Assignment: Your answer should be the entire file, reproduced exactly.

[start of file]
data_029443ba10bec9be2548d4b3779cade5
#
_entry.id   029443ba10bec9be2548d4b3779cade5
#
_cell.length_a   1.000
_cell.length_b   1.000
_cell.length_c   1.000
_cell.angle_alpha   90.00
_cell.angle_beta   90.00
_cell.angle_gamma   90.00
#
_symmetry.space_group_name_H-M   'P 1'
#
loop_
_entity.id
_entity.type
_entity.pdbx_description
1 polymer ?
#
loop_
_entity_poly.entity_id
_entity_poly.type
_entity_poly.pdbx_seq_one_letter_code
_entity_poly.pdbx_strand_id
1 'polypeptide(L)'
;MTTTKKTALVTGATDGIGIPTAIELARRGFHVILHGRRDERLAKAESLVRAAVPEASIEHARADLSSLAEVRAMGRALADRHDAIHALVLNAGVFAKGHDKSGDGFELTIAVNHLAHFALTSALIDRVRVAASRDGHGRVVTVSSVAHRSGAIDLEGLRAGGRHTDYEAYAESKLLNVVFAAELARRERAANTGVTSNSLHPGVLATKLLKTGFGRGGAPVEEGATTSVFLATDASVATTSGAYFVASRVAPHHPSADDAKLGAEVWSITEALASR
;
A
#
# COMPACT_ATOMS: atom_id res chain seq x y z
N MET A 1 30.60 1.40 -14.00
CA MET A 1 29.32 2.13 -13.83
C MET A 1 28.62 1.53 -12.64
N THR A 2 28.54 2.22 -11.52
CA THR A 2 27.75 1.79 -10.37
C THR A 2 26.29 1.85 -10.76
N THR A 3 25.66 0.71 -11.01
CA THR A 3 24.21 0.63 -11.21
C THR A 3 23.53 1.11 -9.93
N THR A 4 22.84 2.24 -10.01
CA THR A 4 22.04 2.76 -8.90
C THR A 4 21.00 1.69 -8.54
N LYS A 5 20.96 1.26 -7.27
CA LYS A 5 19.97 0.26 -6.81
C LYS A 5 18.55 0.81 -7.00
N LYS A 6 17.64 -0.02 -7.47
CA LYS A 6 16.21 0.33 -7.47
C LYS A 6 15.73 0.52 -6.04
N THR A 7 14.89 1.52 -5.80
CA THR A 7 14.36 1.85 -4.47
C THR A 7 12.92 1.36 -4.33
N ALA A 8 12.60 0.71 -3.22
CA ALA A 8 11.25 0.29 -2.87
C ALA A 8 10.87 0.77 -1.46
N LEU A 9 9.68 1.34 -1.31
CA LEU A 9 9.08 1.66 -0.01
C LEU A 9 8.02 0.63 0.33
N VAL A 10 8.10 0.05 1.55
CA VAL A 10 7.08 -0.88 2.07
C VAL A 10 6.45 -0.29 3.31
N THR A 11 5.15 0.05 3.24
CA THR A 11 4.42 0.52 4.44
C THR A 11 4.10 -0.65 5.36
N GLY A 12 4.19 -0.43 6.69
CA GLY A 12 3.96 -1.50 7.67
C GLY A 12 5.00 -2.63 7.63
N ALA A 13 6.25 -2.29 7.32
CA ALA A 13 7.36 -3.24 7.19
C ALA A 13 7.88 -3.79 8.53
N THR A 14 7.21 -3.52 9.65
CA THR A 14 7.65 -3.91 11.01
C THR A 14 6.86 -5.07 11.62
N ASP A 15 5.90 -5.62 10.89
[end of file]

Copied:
data_029443ba10bec9be2548d4b3779cade5
#
_entry.id   029443ba10bec9be2548d4b3779cade5
#
_cell.length_a   1.000
_cell.length_b   1.000
_cell.length_c   1.000
_cell.angle_alpha   90.00
_cell.angle_beta   90.00
_cell.angle_gamma   90.00
#
_symmetry.space_group_name_H-M   'P 1'
#
loop_
_entity.id
_entity.type
_entity.pdbx_description
1 polymer ?
#
loop_
_entity_poly.entity_id
_entity_poly.type
_entity_poly.pdbx_seq_one_letter_code
_entity_poly.pdbx_strand_id
1 'polypeptide(L)'
;MTTTKKTALVTGATDGIGIPTAIELARRGFHVILHGRRDERLAKAESLVRAAVPEASIEHARADLSSLAEVRAMGRALADRHDAIHALVLNAGVFAKGHDKSGDGFELTIAVNHLAHFALTSALIDRVRVAASRDGHGRVVTVSSVAHRSGAIDLEGLRAGGRHTDYEAYAESKLLNVVFAAELARRERAANTGVTSNSLHPGVLATKLLKTGFGRGGAPVEEGATTSVFLATDASVATTSGAYFVASRVAPHHPSADDAKLGAEVWSITEALASR
;
A
#
# COMPACT_ATOMS: atom_id res chain seq x y z
N MET A 1 30.60 1.40 -14.00
CA MET A 1 29.32 2.13 -13.83
C MET A 1 28.62 1.53 -12.64
N THR A 2 28.54 2.22 -11.52
CA THR A 2 27.75 1.79 -10.37
C THR A 2 26.29 1.85 -10.76
N THR A 3 25.66 0.71 -11.01
CA THR A 3 24.21 0.63 -11.21
C THR A 3 23.53 1.11 -9.93
N THR A 4 22.84 2.24 -10.01
CA THR A 4 22.04 2.76 -8.90
C THR A 4 21.00 1.69 -8.54
N LYS A 5 20.96 1.26 -7.27
CA LYS A 5 19.97 0.26 -6.81
C LYS A 5 18.55 0.81 -7.00
N LYS A 6 17.64 -0.02 -7.47
CA LYS A 6 16.21 0.33 -7.47
C LYS A 6 15.73 0.52 -6.04
N THR A 7 14.89 1.52 -5.80
CA THR A 7 14.36 1.85 -4.47
C THR A 7 12.92 1.36 -4.33
N ALA A 8 12.60 0.71 -3.22
CA ALA A 8 11.25 0.29 -2.87
C ALA A 8 10.87 0.77 -1.46
N LEU A 9 9.68 1.34 -1.31
CA LEU A 9 9.08 1.66 -0.01
C LEU A 9 8.02 0.63 0.33
N VAL A 10 8.10 0.05 1.55
CA VAL A 10 7.08 -0.88 2.07
C VAL A 10 6.45 -0.29 3.31
N THR A 11 5.15 0.05 3.24
CA THR A 11 4.42 0.52 4.44
C THR A 11 4.10 -0.65 5.36
N GLY A 12 4.19 -0.43 6.69
CA GLY A 12 3.96 -1.50 7.67
C GLY A 12 5.00 -2.63 7.63
N ALA A 13 6.25 -2.29 7.32
CA ALA A 13 7.36 -3.24 7.19
C ALA A 13 7.88 -3.79 8.53
N THR A 14 7.21 -3.52 9.65
CA THR A 14 7.65 -3.91 11.01
C THR A 14 6.86 -5.07 11.62
N ASP A 15 5.90 -5.62 10.89